Importance: Health care workers (HCWs) exposed to COVID-19 have high rates of mental health issues. However, longitudinal data on the evolution of mental health outcomes in HCWs are lacking. Objective: To evaluate the mental health outcomes among Italian HCWs 14 months after the beginning of the COVID-19 pandemic. Design, Setting, and Participants: This longitudinal cohort study collected data from March 1 to April 30, 2020 (T1) and from April 1 to May 31, 2021 (T2), from 2856 Italian HCWs aged 18 years or older who responded to an online questionnaire. Participants were also recruited via snowballing, a technique in which someone who receives the invitation to participate forwards it to his or her contacts. Exposures: Frontline vs second-line position, job type, hospitalization for COVID-19, and colleagues or family members affected by COVID-19. Main Outcomes and Measures: Outcomes are depression symptoms, anxiety symptoms, insomnia symptoms, and posttraumatic stress symptoms (PTSSs). Four different trajectories are described for each condition: resilient, remittent, incident, and persistent. Results: Of the 2856 HCWs, 997 (34.9%) responded to the follow-up assessment (mean [SD] age, 42.92 [10.66] years; 816 [82.0%] female). Depression symptoms (b = -2.88; 95% CI, -4.05 to -1.71), anxiety symptoms (b = -2.01; 95% CI, -3.13 to -0.88), and PTSSs (b = -0.77; 95% CI, -1.13 to -0.42) decreased over time; insomnia symptoms increased (b = 3.05; 95% CI, 1.63-4.47). Serving as a frontline HCW at T1 was associated with decreased symptoms of depression (b = -1.04; 95% CI, -2.01 to -0.07), and hospitalization for COVID-19 was associated with increased depression symptoms (b = 5.96; 95% CI, 2.01-9.91); younger age (b = -0.36; 95% CI, -0.70 to -0.03) and serving as a frontline HCW at T1 (b = -1.04; 95% CI, -1.98 to -0.11) were associated with decreased anxiety symptoms. Male sex was associated with increase in insomnia symptoms (b = 1.46; 95% CI, 0.39-2.53). Serving as a frontline HCW at T1 (b = -0.42; 95% CI, -0.71 to -0.13) and being a physician (b = -0.52; 95% CI, -0.81 to -0.24) were associated with a decrease in PTSSs, whereas younger age (b = 0.35; 95% CI, 0.09-0.61) and male sex (b = 0.12; 95% CI, 0.01-0.22) were associated with an increase in PTSSs. Depression trajectories were 629 resilient (65.5%), 181 remittent (18.8%), 58 incident (6.0%), and 92 persistent (9.6%). Anxiety trajectories were 701 resilient (73.3%), 149 remittent (15.6%), 45 incident (4.7%), and 61 persistent (6.4%). Insomnia trajectories were 858 resilient (88.9%), 77 remittent (8.0%), 20 incident (2.1%), and 10 persistent (1.0%). The PTSS trajectories were 363 resilient (38.5%), 267 remittent (28.3%), 86 incident (9.1%), and 226 persistent (24.0%). Conclusions and Relevance: In this cohort study, relative to the beginning of the COVID-19 pandemic, mental health among HCWs has improved. Factors associated with change in mental health outcomes could help in the design of prevention strategies for HCWs..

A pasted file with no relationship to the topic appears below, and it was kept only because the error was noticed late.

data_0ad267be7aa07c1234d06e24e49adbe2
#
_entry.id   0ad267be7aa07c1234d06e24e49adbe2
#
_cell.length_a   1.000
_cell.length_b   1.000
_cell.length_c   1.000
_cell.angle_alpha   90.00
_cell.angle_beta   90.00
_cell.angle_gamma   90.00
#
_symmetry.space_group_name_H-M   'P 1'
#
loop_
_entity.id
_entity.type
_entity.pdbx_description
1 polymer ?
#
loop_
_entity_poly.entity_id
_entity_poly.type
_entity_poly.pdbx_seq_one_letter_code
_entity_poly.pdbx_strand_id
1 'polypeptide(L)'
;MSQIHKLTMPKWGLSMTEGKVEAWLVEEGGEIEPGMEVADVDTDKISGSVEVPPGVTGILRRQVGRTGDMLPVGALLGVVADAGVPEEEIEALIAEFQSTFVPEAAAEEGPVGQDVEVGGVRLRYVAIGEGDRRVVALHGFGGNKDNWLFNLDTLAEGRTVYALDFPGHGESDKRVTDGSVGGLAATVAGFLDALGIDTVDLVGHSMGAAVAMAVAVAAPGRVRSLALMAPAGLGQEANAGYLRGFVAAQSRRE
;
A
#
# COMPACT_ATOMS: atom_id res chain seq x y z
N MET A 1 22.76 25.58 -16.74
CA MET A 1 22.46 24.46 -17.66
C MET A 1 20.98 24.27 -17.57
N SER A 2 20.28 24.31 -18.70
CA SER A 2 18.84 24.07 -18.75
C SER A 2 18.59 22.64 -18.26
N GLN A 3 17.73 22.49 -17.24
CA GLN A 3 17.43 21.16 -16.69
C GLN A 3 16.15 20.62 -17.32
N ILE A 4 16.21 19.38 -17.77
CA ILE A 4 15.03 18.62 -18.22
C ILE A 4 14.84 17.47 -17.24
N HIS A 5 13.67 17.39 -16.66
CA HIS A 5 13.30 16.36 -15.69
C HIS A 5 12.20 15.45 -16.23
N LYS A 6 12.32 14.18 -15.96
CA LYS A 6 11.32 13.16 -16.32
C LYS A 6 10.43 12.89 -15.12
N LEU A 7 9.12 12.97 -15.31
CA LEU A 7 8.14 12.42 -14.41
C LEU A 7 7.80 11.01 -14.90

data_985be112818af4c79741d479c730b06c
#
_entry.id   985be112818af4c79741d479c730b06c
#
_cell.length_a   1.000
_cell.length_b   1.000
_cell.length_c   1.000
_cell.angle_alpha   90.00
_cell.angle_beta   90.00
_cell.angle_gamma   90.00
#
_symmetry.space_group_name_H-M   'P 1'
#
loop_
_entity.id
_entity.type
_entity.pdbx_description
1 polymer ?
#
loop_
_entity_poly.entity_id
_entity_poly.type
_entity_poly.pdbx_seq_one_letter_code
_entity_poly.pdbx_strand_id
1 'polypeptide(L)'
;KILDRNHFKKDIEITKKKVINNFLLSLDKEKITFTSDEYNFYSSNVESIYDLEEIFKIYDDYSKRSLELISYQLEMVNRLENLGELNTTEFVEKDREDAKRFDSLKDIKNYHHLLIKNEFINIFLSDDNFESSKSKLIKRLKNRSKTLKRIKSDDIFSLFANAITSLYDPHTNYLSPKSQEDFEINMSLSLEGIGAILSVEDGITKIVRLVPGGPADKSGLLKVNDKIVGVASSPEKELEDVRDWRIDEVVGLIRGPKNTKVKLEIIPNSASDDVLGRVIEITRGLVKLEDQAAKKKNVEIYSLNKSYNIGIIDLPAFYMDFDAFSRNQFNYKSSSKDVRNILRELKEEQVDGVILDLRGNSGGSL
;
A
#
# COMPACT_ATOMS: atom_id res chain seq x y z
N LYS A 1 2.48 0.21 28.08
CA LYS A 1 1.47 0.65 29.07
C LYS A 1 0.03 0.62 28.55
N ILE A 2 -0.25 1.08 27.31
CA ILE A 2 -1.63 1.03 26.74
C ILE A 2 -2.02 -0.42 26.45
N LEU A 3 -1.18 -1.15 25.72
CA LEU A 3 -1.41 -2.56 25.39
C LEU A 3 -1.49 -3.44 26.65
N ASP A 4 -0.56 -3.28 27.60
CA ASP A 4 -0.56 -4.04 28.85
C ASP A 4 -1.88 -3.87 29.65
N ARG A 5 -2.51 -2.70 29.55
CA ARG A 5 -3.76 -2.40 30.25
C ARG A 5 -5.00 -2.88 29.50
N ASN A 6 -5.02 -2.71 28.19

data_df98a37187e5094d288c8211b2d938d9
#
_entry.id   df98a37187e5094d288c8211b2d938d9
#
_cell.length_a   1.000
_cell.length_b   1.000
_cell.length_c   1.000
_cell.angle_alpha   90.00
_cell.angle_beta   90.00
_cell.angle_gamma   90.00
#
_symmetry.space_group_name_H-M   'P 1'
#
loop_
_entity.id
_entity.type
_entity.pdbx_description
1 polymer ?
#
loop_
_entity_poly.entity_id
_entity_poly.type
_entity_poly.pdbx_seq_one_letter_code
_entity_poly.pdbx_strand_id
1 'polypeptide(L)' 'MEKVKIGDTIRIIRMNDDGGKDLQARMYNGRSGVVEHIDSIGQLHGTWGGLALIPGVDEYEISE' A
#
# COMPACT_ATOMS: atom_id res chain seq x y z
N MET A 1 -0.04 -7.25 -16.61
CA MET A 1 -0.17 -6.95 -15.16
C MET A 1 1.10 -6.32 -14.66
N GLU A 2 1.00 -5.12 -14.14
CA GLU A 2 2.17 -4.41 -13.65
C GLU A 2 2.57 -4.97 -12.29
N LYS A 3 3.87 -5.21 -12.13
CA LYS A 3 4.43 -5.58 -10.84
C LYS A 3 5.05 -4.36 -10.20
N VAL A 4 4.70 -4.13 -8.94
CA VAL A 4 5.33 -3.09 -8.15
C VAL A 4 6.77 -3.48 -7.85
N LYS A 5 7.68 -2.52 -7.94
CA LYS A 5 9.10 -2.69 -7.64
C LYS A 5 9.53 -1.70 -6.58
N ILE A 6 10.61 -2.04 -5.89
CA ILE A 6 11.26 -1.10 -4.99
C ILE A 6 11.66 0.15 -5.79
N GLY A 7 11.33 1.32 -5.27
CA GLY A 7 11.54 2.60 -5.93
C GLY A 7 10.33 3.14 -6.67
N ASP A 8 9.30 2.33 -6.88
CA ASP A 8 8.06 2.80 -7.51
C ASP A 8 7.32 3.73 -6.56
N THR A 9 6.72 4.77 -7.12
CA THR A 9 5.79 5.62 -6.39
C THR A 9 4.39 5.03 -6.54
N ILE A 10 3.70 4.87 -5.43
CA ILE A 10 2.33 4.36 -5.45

|Titolo:||Mental Health Outcomes among Italian Health Care Workers during the COVID-19 Pandemic|
|Data di pubblicazione:||2021|
|Appare nelle tipologie:||1.1 Articolo in rivista|